Web mapping platforms such as Google Maps and Apple Maps are important places to be listed for businesses that want to be seen online, hence the importance of verifying your citations and directories to ensure they are consistent across data aggregators.
Check for spelling mistakes, abbreviations, incorrect contact information and duplicate listings, all of which might seem unimportant but could hinder your search visibility if not uniform.
Bonus points if you’ve emphasised that you’re a member of the Chambers of Commerce, as this will generate a valuable inbound link for your website.
5. Run a Local SEO Audit
SEO is an ongoing process, and while you might have the basics down, it’s no time to take your foot off the gas pedal and hit the brakes.
Perform a local SEO audit to see if your website is performing or whether any changes need to be made to help you achieve your marketing goals.
What’s included in a local SEO audit?
We recommend starting with your Google My Business account due to how much weight it holds in search. Check whether the information you’ve provided is accurate and whether your posts need to be updated.
Next, perform a Google Search Console (GSC) audit to determine the crawlability of your website and whether there are any issues with specific pages which are impacting indexing.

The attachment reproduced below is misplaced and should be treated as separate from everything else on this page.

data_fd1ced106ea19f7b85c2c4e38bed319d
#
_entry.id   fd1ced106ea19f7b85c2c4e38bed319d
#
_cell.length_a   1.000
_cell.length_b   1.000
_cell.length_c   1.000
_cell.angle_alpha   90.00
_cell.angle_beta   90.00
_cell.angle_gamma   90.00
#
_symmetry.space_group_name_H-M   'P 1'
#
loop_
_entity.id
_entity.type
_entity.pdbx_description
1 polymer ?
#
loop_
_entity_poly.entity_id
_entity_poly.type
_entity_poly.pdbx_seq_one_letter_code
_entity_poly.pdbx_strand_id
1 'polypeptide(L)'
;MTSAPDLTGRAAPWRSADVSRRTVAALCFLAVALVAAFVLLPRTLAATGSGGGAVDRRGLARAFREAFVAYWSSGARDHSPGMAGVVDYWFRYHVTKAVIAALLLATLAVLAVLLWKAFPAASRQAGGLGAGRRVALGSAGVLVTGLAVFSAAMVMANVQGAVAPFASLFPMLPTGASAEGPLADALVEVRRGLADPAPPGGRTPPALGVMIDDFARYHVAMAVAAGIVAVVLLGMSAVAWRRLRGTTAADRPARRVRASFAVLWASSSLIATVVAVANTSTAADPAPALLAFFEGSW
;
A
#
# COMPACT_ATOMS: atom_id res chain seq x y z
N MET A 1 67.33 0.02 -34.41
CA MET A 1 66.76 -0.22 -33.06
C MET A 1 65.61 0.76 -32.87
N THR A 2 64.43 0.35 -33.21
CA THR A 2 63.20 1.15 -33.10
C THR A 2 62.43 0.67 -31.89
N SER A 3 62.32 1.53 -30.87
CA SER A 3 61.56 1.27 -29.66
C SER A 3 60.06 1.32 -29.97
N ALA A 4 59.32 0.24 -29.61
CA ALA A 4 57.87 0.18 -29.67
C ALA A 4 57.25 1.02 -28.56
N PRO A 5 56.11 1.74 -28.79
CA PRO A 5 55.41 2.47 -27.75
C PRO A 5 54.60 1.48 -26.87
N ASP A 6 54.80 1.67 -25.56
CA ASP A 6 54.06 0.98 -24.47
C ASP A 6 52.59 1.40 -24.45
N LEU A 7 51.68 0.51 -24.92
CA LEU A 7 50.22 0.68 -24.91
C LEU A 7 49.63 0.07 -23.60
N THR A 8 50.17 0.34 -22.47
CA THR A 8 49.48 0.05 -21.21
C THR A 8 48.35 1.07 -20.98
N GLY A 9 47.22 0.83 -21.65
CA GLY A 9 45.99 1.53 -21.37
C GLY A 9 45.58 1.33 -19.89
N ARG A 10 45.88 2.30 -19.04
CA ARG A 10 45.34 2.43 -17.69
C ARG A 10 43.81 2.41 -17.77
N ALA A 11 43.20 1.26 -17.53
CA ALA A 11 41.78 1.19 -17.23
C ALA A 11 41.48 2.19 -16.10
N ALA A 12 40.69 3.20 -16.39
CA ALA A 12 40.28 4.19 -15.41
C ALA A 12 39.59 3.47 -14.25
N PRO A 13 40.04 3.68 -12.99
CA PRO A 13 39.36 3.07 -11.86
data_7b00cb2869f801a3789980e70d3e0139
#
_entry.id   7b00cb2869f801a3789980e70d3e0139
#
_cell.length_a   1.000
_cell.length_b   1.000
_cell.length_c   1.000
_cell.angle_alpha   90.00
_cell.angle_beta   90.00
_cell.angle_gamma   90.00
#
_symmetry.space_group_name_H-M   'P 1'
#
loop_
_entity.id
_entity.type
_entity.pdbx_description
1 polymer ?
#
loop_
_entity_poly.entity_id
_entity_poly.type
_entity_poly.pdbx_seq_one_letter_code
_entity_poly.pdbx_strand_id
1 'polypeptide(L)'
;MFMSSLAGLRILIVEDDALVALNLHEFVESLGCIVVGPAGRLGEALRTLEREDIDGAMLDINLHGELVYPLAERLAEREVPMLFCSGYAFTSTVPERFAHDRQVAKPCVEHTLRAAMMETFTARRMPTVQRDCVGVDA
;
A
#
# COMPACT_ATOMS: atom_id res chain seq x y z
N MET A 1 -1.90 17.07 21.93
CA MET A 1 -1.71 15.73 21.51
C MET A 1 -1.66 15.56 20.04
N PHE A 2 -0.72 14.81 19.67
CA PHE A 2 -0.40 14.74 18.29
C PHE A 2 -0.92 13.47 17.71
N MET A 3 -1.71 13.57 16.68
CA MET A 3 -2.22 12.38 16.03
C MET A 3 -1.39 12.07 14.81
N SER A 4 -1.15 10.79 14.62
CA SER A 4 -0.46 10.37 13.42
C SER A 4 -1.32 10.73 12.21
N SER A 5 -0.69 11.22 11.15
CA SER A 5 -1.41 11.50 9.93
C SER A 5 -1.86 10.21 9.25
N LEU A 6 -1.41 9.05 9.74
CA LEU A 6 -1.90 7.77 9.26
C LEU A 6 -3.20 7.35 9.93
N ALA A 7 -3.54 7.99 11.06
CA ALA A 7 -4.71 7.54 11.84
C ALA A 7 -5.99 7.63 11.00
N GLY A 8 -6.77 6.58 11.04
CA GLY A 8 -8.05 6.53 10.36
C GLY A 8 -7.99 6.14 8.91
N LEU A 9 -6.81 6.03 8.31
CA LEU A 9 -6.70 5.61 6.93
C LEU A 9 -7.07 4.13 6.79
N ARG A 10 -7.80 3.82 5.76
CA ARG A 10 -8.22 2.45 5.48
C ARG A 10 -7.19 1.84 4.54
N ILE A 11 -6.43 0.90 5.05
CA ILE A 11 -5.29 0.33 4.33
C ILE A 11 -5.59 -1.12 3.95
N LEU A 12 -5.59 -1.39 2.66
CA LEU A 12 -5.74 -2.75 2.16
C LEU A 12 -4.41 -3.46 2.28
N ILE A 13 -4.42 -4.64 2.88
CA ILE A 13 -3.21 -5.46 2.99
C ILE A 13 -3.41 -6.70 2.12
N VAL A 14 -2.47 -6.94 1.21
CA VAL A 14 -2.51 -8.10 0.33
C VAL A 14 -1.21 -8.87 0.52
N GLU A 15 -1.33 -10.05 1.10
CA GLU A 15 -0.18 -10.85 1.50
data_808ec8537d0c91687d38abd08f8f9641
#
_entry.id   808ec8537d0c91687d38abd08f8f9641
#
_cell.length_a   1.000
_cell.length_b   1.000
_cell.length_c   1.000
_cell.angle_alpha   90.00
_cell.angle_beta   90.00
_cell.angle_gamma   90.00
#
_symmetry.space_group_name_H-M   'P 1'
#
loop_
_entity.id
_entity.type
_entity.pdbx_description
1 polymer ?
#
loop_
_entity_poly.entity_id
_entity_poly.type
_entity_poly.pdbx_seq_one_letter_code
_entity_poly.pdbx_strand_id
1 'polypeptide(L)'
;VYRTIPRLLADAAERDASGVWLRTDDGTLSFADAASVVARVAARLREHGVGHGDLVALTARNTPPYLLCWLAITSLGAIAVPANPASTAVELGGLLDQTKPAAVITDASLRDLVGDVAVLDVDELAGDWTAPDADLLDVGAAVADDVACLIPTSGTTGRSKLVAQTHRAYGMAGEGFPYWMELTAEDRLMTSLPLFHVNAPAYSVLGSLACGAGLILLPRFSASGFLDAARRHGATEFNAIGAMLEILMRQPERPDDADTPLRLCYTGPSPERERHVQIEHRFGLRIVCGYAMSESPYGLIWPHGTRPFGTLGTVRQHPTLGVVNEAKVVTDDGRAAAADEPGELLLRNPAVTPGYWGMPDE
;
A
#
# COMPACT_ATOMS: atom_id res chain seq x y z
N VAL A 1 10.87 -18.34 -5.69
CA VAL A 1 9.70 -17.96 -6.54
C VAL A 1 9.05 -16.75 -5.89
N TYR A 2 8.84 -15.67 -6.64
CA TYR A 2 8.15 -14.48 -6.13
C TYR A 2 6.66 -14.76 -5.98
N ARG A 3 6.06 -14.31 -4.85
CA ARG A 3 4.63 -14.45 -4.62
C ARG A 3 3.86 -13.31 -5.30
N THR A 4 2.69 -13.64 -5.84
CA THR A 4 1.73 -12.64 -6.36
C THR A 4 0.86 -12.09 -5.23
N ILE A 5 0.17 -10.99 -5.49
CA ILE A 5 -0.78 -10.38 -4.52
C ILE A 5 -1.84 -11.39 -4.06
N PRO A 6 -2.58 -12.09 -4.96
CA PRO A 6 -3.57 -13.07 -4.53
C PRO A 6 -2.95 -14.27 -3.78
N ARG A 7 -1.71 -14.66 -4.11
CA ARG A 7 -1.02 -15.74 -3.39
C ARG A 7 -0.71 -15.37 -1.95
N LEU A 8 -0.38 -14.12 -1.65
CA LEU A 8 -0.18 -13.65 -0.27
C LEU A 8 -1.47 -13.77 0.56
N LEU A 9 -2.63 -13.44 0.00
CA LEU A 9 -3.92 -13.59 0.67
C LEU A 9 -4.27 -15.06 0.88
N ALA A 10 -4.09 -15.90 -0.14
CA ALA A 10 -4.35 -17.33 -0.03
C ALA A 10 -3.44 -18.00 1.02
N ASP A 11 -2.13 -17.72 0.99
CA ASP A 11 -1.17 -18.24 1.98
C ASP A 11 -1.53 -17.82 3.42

Now, look at the pages on your website and run an on-page SEO audit to ensure that you adhere to best practice on-page SEO strategies that will increase your rankings.
You should also check whether your citations are correct in business directories and perform a competitor analysis to identify any content gaps you need to address. Ask yourself: How does my website compare to competitions? Take all aspects into account, including inbound links, design, content and mobile experience.
Finally, run a complete website audit to assess your site’s overall architecture and usability to help you identify areas of improvement.
6. Develop a Top-Notch Internal Linking Strategy
Some marketers make the mistake of only focusing on inbound link strategies, but internal links hold just as much weight.
Why does internal linking matter? An effective internal linking strategy does the following: